ODI policy opens door to "significant bill increases" cautions CC Water
The Consumer Council for Water’s (CC Water's) long-standing hostility to Outcome Delivery Incentives (ODIs) on the grounds of lack of customer support for the model at PR14 continued in its response to Ofwat’s draft PR19 methodology, published last week.
The watchdog warned of “a risk of a negative customer reaction” from the stronger rewards earmarked, “particularly if ODI rewards drive bill increases and inflation also rises”. It pointed out in particular that the removal of the +/- 2% cap on the Return on Regulated Equity for ODI rewards “opens the door for significant bill increases”. CC Water argued that should the incentive mechanism be used:
“Ofwat will need to show that rewards relate to tangible service improvements that customers accept and are happy to pay higher bills for rewards achieved under this regime. The collection of rewards should also be spread over time to avoid bill spikes for customers.”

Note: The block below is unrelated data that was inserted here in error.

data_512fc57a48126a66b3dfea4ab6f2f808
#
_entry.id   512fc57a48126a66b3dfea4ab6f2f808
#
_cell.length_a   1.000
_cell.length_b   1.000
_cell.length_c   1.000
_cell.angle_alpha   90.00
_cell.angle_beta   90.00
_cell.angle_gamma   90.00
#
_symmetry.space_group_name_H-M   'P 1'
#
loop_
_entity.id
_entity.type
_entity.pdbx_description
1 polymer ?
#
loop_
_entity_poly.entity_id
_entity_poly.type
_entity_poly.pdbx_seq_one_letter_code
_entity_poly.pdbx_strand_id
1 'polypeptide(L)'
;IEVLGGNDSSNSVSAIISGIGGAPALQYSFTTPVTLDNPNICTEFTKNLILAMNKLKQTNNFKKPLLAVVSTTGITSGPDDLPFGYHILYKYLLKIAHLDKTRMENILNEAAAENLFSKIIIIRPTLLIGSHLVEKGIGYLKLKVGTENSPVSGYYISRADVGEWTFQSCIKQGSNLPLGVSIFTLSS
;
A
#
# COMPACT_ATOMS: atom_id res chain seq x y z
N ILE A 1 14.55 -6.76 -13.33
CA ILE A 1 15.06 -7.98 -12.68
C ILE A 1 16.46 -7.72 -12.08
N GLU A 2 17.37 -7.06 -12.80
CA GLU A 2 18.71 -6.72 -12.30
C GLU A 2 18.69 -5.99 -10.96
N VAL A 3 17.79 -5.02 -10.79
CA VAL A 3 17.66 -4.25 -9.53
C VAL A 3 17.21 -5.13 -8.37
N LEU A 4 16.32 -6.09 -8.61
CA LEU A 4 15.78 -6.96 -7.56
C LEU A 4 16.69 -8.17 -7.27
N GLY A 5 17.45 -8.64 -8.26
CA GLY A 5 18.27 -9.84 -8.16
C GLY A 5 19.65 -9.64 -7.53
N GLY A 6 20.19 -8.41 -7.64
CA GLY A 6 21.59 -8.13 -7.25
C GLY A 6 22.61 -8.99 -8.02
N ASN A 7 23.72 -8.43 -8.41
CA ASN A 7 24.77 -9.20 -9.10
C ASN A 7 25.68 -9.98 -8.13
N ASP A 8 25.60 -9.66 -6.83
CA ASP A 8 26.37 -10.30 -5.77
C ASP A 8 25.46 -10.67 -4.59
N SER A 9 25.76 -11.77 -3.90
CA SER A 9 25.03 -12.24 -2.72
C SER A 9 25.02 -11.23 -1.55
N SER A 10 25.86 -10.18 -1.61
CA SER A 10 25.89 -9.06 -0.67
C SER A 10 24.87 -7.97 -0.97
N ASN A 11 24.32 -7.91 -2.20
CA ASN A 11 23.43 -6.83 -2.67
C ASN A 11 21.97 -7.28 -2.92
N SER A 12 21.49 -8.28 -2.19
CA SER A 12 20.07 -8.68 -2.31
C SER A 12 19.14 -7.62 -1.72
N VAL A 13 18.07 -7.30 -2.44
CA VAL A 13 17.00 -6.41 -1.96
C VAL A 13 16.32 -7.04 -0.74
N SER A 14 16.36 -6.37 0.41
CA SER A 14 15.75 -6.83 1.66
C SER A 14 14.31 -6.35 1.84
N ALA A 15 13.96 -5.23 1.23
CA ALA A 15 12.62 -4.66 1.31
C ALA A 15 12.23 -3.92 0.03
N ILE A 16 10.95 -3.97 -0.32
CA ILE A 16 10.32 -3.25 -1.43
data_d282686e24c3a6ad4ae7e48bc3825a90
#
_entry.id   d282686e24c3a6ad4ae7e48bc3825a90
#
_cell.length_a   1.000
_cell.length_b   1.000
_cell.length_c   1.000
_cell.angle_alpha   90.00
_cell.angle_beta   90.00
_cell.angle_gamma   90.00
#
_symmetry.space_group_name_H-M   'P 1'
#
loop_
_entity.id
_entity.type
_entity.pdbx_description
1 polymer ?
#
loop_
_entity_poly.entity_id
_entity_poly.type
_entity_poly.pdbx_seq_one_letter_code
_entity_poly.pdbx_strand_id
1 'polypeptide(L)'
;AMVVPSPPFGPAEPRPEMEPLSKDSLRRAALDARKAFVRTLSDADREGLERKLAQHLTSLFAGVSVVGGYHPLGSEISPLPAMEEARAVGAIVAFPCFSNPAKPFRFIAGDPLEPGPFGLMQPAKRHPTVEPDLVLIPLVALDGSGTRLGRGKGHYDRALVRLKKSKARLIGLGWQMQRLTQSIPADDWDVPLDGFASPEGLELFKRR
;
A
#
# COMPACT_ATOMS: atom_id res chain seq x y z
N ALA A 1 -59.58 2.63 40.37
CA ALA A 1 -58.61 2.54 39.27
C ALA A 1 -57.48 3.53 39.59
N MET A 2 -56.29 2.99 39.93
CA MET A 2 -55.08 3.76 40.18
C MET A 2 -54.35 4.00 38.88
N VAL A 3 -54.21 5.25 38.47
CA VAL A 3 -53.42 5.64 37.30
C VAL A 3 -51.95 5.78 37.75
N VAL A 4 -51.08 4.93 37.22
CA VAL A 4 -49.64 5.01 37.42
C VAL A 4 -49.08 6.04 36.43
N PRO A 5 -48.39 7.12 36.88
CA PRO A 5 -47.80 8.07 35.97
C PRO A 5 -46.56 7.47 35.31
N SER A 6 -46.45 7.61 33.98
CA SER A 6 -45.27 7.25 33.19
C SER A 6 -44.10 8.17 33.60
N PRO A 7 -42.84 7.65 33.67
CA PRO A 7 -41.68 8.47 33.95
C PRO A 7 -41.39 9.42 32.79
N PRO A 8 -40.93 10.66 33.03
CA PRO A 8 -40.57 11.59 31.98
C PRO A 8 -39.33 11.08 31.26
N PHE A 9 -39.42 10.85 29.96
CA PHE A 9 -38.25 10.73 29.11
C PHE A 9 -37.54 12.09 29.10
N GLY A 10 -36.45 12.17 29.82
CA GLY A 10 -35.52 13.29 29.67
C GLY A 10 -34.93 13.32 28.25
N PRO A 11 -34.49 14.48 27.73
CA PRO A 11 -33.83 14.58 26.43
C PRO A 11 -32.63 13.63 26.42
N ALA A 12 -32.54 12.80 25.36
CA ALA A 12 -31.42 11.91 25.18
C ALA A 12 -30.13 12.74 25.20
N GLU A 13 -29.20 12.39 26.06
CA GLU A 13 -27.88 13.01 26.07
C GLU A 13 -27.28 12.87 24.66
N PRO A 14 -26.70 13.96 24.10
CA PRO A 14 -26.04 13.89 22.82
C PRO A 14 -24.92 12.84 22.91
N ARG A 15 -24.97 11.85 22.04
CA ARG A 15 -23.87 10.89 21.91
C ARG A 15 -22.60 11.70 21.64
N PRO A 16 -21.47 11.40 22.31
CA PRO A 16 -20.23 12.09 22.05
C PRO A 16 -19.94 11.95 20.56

It continued to suggest the value of the full package of financial ODIs be applied to revamped SIM, the C-MeX (though CC Water suggested Ofwat split its new customer experience measure into two separate measures with associated incentives, one for contact and complaint handling and the other for customer satisfaction with value for money and Net Promoter Score).
It said applying the ODI package value to C-MeX would drive companies to increase customer service and value for money, thus increasing customers’ trust and confidence in the sector; would mimic a competitive market; and provide an additional incentive for companies to collect rewards over time.
CC Water’s 51-page response covered all Ofwat’s PR19 proposals, chapter by chapter. Among its other comments and proposals were:
Concern over the plan to index-link the cost of new debt financing “at a time when interest rates are historically low and are more likely to increase than decrease”.
A proposal for dedicated Performance Commitments (PCs) on customer affordability and vulnerability.
Continued regulation of non-household retail prices and service in England to help protect customers while the new retail market is in its infancy.
Emphasis that customer views be at the heart of all aspects of the price control, including the selection of common PCs, companies’ entire price and service packages, and Ofwat’s business plan assessment.
See full coverage of CC Water’s response in September’s The Water Report.